Global slowdown erodes profits at technology firms
Global economic concern leads to spending curbs on technology and personal computers, depressing the incomes of Intel and IBM
The global economic slowdown is prompting companies to curtail technology spending and pushing consumers to favour mobile devices such as Apple's iPhone over personal computers, eroding profitability at Intel and trimming sales for International Business Machines.
Intel, the largest chipmaker, forecast fourth-quarter gross margins that missed analysts' estimates, while IBM, the biggest computer-services provider, reported third-quarter revenue that fell short of projections.
IBM customers, hurt by anaemic demand in home markets, put off software purchases and computer-maintenance contracts. Budget-strapped consumers are shunning personal computers to buy cheaper handheld devices such as the iPhone, while businesses are shying away from servers that run networks, sapping demand for Intel chips.
The reports bode ill for Microsoft, the No 1 software firm.
"It's not looking good out there," Alex Gauna, an analyst at JMP Securities, said.
Intel's profit is being crimped by expenses to slow factory output and fight rising inventories.
Corporate customers were showing "caution" in placing orders and consumers in developed markets were curtailing purchases of personal computers, chief financial officer Stacy Smith said.
Gross margin, the only profit yardstick Intel forecasts, would be about 57 per cent, Intel said. That is less than the 61.4 per cent average estimate.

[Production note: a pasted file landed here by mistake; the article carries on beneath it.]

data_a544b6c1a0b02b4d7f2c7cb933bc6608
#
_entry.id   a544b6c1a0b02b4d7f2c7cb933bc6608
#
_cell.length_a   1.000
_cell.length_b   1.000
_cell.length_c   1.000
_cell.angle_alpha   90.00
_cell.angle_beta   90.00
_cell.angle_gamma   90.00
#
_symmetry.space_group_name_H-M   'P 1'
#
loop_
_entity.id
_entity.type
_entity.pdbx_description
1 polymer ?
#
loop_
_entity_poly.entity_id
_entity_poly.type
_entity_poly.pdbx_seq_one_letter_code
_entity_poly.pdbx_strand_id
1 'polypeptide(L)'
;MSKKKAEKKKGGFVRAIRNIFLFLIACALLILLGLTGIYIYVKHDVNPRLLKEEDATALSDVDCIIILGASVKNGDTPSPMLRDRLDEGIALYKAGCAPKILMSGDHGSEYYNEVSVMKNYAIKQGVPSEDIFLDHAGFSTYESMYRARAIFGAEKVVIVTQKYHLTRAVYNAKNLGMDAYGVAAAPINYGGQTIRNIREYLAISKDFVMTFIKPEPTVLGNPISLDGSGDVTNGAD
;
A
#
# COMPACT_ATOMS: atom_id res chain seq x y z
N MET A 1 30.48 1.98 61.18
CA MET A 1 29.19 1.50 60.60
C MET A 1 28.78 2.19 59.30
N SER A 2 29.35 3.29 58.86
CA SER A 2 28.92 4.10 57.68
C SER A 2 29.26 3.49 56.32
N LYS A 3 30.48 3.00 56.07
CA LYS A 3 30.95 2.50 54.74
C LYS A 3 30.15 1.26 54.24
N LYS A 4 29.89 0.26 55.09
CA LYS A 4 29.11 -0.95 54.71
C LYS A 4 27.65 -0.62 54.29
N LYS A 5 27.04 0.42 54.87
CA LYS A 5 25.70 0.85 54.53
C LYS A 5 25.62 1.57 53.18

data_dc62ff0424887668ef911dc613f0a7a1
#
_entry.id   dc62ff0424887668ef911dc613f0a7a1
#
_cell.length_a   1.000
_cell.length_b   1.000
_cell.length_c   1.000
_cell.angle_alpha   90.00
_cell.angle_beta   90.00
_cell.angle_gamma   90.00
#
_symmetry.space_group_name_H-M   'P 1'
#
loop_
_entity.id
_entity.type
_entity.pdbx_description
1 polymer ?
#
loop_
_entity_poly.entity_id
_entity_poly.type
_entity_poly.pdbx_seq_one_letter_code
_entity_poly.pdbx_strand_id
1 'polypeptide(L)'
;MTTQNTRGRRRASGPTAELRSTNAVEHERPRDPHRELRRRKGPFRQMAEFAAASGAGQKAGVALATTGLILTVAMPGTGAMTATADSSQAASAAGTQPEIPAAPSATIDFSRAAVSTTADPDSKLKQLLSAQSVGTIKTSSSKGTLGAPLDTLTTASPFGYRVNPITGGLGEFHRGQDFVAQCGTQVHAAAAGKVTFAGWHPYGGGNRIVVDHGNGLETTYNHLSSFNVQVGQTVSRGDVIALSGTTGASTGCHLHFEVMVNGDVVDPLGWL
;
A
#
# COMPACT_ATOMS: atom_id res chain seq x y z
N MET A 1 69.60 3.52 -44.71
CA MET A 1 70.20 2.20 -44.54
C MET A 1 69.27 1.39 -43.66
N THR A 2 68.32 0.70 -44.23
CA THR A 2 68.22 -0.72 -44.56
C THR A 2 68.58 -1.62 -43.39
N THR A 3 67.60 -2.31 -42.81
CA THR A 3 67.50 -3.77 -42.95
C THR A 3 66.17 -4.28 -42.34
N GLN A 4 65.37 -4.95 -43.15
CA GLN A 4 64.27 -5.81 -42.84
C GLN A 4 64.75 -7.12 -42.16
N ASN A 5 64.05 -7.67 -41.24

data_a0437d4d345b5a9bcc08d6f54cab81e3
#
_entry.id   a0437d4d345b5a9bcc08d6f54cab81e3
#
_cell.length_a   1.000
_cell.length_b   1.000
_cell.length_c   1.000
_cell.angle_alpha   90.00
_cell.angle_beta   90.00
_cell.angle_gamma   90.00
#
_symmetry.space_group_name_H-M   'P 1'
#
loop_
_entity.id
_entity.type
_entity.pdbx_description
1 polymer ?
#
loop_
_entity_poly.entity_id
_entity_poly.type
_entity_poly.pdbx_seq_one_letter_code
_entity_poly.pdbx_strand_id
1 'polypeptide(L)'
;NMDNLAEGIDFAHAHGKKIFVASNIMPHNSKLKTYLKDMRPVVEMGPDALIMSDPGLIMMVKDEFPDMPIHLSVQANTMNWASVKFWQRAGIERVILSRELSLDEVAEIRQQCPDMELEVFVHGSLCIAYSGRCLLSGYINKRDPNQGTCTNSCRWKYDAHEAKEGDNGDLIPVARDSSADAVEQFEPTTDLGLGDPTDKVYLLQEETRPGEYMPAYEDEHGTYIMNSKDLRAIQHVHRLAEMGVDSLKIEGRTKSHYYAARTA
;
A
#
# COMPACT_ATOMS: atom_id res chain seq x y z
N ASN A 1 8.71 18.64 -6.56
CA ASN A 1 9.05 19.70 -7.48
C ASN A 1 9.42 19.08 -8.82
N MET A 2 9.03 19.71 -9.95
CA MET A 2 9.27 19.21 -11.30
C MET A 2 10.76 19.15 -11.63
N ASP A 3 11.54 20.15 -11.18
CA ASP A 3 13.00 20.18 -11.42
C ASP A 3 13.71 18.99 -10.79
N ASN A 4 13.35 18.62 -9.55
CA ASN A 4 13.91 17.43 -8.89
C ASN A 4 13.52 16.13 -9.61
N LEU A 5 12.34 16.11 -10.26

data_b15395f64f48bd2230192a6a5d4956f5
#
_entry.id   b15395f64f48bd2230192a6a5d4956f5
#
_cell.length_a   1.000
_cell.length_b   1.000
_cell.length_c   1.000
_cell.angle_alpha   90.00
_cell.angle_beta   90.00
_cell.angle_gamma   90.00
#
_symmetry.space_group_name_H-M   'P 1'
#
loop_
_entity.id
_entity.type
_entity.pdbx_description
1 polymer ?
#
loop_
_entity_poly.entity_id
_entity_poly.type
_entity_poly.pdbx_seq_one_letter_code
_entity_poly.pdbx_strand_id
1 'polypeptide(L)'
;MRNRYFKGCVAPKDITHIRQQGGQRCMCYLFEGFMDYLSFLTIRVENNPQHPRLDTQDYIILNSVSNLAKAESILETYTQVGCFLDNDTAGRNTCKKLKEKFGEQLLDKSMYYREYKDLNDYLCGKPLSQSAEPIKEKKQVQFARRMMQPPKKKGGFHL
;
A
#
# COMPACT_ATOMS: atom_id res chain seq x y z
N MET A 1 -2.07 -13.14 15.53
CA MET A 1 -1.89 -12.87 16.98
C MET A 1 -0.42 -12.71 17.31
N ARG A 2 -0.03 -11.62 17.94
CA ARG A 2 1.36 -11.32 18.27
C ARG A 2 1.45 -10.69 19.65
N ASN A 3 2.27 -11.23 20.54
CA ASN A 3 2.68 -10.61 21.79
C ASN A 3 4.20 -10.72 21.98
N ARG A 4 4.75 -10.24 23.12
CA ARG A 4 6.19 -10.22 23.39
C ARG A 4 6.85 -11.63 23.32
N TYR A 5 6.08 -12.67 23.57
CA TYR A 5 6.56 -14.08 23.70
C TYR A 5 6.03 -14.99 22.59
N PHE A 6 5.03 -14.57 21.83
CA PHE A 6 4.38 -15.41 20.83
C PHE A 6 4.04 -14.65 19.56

"Intel's outlook confirms fears that the PC slowdown is likely to continue," Bill Kreher, an analyst at Edward Jones & Co, said. "The gross margin is well below our view."
As customers curbed orders, inventory rose to US$5.32 billion, from US$4.9 billion in the previous quarter, Intel said.
"The question is how long will it take for them to burn off inventory," Patrick Wang, an analyst at Evercore Partners, said.
Intel's announcement kicks off two weeks of earnings reports from the largest US technology firms. Because its chips power 80 per cent of the world's personal computers, investors view the numbers as a broad indicator of demand for desktop, server and laptop computers.
The personal computer market will contract 1.2 per cent to 348.7 million units this year, according to IHS iSuppli.
Consumers in China, who mainly buy laptops, had joined their counterparts in the US and western Europe in holding off on computer purchases, Intel chief executive Paul Otellini said.
That, combined with corporate demand that was "relatively flat," meant the personal computer market was growing at less than half its normal pace at this time of year, he said.
IBM said revenue fell 5.4 per cent to US$24.7 billion, against average analyst estimate of US$25.4 billion.